Gadgetopia summarizes — “you need features, but they need to appear simple to the end users”.
There’s a name for the discipline of working within a network of complex constraints to produce something simply usable – engineering. It’s not easy to get the complicated system of batteries, motors, charging systems, and drivetrain in a modern hybrid car to work together efficiently, but some very clever engineers managed to do that. Those who dismiss various XML technologies, or XML itself, because of ugly complexities or unpleasant constraints may someday look as prescient as the folks in the auto industry who killed off the electric car in the 1990’s, only to be humbled by the engineers who made the hybrid system practical a few years later.
OpenXML, WS-*, XSD, and XML for that matter are not doomed because they are complex, nor are they destined for success because they attempt to hide their complexity from the end user. Those who build infrastructures and applications on top of them are challenged to do good engineering to make their purported features actually work and to appear simple to the ultimate consumers. In the long run we’ll probably end up more or less where automobiles are now – complexity under the hood that would inspire Rube Goldberg, but engineering quality that makes it appear simple to the driver.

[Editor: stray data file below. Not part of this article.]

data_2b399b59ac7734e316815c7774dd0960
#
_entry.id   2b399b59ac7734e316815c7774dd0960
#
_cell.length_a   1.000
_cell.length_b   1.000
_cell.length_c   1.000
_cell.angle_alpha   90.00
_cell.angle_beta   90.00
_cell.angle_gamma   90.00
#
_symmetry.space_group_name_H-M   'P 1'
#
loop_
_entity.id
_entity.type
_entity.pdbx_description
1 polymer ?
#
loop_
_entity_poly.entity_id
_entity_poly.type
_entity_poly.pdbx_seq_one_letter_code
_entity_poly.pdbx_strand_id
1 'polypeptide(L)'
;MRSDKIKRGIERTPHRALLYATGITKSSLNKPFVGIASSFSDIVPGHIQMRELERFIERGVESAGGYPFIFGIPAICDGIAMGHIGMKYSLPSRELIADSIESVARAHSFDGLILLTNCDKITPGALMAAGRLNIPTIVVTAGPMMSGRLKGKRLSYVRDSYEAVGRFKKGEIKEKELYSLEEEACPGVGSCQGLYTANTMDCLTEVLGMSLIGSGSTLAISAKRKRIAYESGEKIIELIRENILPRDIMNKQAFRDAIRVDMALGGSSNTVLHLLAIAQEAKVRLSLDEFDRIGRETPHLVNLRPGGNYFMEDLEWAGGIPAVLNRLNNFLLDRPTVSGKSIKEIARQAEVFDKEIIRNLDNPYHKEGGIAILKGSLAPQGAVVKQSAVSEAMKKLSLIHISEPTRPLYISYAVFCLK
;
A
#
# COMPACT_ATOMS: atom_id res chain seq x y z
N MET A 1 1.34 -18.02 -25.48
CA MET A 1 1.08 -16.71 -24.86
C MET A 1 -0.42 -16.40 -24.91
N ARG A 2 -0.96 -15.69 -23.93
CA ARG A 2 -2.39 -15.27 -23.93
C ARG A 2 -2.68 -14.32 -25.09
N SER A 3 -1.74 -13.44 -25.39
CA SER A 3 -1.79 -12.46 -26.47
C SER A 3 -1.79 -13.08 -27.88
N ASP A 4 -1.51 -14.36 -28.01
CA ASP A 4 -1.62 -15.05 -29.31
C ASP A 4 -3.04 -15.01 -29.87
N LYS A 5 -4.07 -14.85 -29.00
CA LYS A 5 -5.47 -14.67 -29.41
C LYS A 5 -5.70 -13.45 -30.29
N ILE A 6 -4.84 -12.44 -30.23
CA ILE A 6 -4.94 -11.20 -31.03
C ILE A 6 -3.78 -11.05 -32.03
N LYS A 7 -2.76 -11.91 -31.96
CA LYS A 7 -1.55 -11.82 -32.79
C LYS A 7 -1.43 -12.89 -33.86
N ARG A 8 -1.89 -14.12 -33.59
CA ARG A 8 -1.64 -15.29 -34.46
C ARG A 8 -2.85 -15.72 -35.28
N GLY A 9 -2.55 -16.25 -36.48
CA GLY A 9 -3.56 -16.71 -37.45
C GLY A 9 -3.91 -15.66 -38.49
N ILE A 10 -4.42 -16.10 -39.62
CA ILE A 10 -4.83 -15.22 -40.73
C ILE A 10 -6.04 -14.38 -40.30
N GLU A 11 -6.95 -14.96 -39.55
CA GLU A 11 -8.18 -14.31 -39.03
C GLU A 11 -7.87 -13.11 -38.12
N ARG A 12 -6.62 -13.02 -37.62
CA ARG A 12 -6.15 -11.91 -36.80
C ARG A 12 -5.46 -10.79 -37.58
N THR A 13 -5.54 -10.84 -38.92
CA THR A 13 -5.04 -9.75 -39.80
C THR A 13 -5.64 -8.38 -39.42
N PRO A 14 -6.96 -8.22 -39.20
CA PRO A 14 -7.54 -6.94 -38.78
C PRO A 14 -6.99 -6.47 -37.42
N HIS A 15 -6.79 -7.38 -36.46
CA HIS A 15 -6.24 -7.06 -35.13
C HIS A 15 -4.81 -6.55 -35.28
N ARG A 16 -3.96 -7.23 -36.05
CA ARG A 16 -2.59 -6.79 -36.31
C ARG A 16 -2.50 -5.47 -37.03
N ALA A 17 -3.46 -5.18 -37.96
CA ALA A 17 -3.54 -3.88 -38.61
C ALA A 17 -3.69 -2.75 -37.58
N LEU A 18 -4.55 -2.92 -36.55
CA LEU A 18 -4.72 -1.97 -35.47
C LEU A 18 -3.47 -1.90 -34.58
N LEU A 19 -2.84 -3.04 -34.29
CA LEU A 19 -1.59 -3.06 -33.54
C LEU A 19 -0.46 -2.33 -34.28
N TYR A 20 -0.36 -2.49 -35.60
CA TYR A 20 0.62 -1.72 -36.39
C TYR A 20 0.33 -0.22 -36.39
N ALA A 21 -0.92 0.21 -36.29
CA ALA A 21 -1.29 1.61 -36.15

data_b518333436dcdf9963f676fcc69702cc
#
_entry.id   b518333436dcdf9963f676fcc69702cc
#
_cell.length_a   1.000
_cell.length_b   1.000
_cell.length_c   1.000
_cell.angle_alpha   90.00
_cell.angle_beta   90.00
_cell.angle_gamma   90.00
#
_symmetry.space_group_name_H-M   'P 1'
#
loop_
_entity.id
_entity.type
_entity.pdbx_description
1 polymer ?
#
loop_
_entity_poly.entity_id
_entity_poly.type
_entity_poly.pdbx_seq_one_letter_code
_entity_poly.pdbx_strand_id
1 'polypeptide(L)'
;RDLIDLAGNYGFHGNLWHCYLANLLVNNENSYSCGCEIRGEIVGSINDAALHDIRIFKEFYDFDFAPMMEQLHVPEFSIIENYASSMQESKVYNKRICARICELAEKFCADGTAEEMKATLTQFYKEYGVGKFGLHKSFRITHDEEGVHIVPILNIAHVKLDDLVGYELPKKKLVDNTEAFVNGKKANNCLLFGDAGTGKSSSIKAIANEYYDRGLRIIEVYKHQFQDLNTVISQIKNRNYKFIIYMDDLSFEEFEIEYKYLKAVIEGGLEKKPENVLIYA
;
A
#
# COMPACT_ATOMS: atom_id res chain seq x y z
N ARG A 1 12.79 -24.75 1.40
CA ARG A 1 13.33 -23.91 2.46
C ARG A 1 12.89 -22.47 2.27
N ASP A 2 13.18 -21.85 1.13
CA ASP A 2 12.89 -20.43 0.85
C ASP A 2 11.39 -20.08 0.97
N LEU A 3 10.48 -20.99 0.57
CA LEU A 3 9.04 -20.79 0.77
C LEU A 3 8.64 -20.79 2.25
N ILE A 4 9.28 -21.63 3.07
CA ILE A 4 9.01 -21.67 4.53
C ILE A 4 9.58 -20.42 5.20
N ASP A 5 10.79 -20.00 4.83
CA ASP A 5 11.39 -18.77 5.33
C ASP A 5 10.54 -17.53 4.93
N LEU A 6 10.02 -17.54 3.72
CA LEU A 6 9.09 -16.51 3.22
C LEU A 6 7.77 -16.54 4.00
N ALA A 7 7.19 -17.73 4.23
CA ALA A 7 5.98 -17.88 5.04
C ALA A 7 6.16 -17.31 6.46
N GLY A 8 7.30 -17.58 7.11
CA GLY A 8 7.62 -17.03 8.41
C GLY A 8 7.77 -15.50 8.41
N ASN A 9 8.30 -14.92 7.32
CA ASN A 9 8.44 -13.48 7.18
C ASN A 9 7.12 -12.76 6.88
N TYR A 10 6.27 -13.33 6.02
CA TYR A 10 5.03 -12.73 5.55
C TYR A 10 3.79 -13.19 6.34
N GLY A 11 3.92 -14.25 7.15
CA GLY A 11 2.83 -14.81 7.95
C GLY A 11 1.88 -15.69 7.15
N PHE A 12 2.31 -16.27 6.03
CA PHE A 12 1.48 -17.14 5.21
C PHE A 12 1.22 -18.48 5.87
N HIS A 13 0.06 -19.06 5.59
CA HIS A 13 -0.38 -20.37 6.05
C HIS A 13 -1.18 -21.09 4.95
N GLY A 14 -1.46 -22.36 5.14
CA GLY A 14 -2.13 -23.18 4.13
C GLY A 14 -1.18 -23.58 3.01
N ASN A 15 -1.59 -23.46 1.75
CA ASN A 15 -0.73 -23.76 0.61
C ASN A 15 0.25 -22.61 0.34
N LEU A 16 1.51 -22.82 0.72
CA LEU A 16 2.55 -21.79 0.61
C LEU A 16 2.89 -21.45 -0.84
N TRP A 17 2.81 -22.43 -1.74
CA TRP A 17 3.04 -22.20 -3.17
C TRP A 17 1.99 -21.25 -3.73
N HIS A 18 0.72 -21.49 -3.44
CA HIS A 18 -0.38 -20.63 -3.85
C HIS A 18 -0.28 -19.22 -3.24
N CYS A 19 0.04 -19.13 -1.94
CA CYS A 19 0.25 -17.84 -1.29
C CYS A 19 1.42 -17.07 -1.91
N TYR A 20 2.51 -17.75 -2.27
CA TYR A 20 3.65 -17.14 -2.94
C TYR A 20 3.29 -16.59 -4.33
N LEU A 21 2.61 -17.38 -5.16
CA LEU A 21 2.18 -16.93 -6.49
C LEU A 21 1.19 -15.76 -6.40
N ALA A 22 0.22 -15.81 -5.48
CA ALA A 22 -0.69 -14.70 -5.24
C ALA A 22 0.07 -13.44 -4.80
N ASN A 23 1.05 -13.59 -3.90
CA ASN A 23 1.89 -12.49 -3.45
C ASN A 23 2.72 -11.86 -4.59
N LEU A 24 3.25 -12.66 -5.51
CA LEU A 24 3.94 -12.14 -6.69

Reasonable people can disagree on whether we are currently on the right track to making this happen. If we are, the yelping in the blogosphere might be dismissed as backyard mechanics lamenting the fact that “enterprisey” applications can’t be built with hand tools anymore. If the critics are right, we could plausibly be in the midst of a disruption akin to the 1970’s consumer revolt against Detroit-made gas guzzling behemoths in favor of smaller, better-designed imports. We shall see, but the answer is not at all obvious despite various “Mission Accomplished” declarations by one faction or another.
Here what I (personally … obligatory disclaimer about not speaking with the xmlteam hat on) think about the technologies listed at the top of this post with respect to the simplicity/complexity dilemma: